Can you hear it? Listen closely and you’ll recognize the harmony of thousands of voices woefully singing, “It’s the Same Old Song” by the Four Tops. They’re parents from Buffalo to Montauk singing because the New York City-led state assembly voted to return three of the four Board of Regents members to their positions this past week. And the fourth one was only replaced because he resigned. That just about locks him in as the smartest member as far as I’m concerned, because he realized he was in over his head.
In case you’re not familiar, the Board of Regents is New York’s 17-member board that dictates education policy to school districts across the state as well as shapes procedures at universities, adult education programs, and even manages the licensing of professionals like architects and dentists. They wield an enormous amount of power but have done so for years under the radar. This tone-deaf crowd is also responsible for the disastrous rollout of the Common Core that has become the bane of parents, educators, and students alike. That’s why I voted 'no' to reappointing all the incumbent Board of Regents members who were seeking another term. Unfortunately, too many of my fellow legislators were content to let sleeping dogs lie.
After a year that can only be described as an education meltdown, with students failing standardized tests in droves and thousands of concerned New Yorkers angrily demanding change, your representatives had an opportunity to deliver real improvement. There was an opening with this most recent board election to select new, more responsive members with fresh perspectives but the occasion was utterly wasted by an ineffectual New York Assembly. They carry the majority of votes in the matter and despite our relentless pleas for this small but significant shift, they chose to rubber stamp the board and keep the status quo.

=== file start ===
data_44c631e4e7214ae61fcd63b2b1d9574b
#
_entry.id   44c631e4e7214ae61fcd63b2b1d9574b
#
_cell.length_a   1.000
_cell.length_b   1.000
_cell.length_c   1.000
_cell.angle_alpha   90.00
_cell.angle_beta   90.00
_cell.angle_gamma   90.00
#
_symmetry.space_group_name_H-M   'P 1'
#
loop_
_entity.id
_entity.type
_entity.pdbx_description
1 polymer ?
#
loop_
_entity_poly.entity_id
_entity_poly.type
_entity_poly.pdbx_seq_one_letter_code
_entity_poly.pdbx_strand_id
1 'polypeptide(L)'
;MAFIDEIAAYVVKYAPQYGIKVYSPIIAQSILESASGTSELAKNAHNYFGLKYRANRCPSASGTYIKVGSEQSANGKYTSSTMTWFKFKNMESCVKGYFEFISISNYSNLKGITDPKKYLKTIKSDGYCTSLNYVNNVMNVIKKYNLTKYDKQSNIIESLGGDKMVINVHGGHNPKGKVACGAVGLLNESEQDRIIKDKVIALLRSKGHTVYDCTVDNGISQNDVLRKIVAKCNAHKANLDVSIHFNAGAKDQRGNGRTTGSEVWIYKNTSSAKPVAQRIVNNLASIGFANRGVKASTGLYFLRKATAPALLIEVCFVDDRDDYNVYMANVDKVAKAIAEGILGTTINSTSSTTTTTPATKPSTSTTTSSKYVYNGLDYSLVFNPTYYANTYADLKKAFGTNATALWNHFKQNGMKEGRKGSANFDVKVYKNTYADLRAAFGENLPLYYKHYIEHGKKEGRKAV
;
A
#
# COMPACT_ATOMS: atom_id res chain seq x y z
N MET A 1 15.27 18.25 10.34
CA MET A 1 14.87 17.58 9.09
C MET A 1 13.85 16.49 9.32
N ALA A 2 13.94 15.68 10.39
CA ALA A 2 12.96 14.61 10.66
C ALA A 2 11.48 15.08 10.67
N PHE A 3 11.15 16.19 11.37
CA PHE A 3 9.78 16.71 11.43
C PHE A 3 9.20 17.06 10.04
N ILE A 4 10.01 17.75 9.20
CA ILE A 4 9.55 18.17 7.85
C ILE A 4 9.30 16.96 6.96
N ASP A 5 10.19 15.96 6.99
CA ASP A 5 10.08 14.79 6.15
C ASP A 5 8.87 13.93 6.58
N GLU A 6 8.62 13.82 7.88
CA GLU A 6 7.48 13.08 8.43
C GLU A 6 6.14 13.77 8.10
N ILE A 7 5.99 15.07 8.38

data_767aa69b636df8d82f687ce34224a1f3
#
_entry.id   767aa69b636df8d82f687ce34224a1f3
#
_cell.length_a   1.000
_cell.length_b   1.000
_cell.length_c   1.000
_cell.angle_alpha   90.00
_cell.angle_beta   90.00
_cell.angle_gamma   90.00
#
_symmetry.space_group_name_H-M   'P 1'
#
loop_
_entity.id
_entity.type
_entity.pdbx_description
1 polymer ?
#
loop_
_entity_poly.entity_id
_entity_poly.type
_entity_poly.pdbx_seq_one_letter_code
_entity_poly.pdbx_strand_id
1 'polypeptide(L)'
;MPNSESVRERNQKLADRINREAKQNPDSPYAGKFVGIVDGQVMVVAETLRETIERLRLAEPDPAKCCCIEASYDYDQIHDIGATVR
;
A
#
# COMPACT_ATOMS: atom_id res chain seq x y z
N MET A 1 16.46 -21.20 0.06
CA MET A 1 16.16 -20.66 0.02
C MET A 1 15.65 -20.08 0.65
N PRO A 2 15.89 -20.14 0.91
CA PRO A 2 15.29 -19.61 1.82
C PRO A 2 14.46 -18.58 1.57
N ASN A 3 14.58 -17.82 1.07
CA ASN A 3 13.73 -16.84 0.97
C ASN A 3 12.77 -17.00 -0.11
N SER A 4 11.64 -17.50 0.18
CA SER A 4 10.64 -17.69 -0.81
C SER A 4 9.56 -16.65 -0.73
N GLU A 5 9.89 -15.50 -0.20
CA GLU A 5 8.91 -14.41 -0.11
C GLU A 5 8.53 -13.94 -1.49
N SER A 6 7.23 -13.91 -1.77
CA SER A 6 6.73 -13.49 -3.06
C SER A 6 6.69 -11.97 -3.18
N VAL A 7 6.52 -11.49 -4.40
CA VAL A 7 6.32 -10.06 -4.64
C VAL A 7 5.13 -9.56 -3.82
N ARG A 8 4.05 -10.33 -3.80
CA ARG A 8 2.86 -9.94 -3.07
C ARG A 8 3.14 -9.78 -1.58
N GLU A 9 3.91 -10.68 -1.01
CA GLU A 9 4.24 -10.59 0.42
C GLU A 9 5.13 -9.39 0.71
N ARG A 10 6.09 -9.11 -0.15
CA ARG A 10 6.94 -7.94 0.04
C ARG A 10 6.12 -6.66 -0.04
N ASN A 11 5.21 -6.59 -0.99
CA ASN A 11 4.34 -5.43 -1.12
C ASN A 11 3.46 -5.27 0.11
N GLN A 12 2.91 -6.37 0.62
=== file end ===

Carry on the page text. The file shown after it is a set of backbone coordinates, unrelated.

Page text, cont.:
I don’t know how they’ll face their constituents. I've personally heard from thousands of parents about the Common Core rollout over the last several months. Not a single one said that it was positive. They're angry, frustrated, and disgusted with the way the Regents and the State Education Department has handled this process and the effect it’s had on their children. And as a parent of four daughters still in school, I totally agree. We’re especially disappointed that these Regents supported the State Education Department’s contract with inBloom, the sharing of our students’ data without regard to their privacy. They added insult to injury by spending $50 million to develop a sign-on portal and related technology to support the misguided initiative. When other states were bowing out, these Regents were doubling down.
These faint-hearted officials assure us that the vote “put a good scare into the board” and that it “sent them a message.” Nothing could be further from the truth. Returning these members after this complete and utter debacle of a year tells them that they’re absolutely safe, that they remain unaccountable, and that they will go unchallenged. Keep in mind some board members have served for much too long, one for 19 uncontested years! Can we really expect this entrenched group to be open to change? Anyone who tells you that we can is being disingenuous.
No, for real change to occur we must begin at the beginning, and that means removing the obstacles to our children’s common sense progress. In this case, that means the Board of Regents who not only put the disastrous Common Core in motion but sat idly by while it wreaked havoc. Since the Assembly has made them untouchable, my colleagues and I in the Senate will be working to pass legislation to try and set things right. In the meantime, Regents backers will be singing the same old song.